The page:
The airport transfer was the usual sledges being towed behind skidoos.

The plane coincided with the closing of the science camp at site 6. Ten people had been stationed over there to oversee the last bits of science work there and to pack everything up. That leaves us with twenty people all here at 6a together. The next flight in will be the one taking me out to Rothera,
 from where I'll head home via Punta Arenas.

Last days of Temp Camp 6a

We moved out of the 6a temp camp last week and into the Drewry, which is usually the summer extra staff accommodation "building". I managed to get a few pics of the various containers before the camp was taken apart.

The Kitchen - where I was working for most of this season. It worked pretty well and had everything we needed for the past few busy months.

This is the entrance. The door on the direct right takes you outside. The door straight ahead on the left was a little phone booth with the door on the right being another phone booth/tools storage area.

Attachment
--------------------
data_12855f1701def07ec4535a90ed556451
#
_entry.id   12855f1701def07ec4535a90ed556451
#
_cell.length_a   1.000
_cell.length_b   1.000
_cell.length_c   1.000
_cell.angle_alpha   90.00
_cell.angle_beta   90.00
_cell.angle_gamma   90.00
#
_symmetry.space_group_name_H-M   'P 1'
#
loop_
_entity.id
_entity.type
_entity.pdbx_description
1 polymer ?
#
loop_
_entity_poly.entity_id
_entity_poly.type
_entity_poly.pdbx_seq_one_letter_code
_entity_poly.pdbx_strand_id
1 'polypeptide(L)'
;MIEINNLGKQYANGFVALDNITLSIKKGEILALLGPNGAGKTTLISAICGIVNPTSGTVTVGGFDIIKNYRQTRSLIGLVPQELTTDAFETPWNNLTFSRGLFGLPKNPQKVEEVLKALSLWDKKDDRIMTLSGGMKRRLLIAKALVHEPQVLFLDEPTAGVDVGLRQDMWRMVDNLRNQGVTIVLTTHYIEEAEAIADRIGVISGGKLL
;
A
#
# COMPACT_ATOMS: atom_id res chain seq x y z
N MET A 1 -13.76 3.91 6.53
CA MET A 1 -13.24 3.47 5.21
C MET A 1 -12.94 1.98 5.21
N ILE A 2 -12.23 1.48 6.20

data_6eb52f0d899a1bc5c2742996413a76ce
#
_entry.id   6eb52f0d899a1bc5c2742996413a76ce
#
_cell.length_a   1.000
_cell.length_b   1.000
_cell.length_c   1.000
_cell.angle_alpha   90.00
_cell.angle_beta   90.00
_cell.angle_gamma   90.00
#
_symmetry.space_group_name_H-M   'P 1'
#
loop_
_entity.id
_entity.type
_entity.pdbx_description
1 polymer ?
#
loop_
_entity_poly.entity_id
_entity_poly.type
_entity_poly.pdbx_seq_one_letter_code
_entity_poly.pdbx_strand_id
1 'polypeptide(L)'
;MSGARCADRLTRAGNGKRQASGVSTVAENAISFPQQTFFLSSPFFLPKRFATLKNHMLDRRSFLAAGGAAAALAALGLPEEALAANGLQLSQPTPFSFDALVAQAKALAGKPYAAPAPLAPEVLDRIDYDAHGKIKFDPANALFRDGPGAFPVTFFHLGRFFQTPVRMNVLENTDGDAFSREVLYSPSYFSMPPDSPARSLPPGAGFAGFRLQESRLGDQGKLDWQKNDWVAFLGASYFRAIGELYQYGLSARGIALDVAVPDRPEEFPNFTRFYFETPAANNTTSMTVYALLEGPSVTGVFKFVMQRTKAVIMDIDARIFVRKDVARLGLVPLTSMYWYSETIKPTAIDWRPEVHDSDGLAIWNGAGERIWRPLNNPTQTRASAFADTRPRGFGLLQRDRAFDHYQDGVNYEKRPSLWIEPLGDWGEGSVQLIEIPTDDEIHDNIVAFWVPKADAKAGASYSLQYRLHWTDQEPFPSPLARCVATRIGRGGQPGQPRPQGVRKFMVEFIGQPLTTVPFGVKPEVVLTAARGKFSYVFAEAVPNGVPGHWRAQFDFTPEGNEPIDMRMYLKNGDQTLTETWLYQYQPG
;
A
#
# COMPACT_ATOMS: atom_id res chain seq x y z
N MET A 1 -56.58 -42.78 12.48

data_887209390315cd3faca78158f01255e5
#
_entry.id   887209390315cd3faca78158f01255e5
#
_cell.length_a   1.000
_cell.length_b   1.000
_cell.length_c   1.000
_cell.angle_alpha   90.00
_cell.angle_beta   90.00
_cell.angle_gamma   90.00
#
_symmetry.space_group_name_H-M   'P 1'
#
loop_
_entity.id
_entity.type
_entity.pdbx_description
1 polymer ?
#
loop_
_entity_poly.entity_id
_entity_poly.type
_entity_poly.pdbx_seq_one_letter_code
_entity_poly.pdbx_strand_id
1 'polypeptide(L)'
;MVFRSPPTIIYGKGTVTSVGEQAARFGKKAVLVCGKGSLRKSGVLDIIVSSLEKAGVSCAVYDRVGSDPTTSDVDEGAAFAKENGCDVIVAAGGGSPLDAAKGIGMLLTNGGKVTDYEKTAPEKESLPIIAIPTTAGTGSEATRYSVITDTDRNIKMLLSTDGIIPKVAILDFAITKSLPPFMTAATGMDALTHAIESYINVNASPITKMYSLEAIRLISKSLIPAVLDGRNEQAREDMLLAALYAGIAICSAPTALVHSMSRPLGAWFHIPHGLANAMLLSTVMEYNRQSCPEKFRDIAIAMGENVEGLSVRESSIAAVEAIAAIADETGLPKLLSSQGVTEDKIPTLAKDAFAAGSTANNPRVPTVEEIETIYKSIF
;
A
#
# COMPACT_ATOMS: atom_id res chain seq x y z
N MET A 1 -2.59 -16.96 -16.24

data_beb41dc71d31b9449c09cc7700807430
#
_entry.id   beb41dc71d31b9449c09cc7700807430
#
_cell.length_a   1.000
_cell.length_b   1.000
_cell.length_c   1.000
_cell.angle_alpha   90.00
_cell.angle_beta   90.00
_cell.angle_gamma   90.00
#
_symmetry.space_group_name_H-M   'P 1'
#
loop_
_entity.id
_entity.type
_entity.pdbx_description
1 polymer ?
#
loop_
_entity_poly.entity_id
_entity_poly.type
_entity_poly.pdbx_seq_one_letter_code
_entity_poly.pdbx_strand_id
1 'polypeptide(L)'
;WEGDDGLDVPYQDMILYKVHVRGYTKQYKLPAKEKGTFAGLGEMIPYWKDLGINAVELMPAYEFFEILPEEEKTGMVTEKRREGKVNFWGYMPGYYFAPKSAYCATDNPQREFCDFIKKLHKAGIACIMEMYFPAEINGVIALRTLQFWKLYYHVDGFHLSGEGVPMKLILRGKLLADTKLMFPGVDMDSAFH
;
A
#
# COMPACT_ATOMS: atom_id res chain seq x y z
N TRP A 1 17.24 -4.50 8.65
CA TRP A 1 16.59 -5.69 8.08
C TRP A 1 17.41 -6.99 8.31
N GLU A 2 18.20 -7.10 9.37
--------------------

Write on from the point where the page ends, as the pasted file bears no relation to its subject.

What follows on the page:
The board hidden by the door on the left is the tag board. We each have a tag with our surname on it so when you leave the camp you move your tag to another location listed on the board. You also use the book by it to sign in and out. This is the same system we use whether you are in the Modules, a temp camp, or now in the Drewry.

The Boot Room. This was the next container down from the Entrance. Obviously you leave your outdoor gear here so it doesn't take snow all the way inside to melt and leave patches of water everywhere (which you then stand in in your socks!). 

Not a good pic I'm afraid. Each bedroom container had a little entrance foyer where you could also leave any gear. I kept my outdoor stuff in here to avoid it getting mixed up in the boot room while it was really busy. It had a separate heater in there so you could get it nice and cosy to dry stuff out. Snow down here is mostly dry and not the wet sleet you get back at home sometimes,so luckily stuff doesn't usually get really soaking.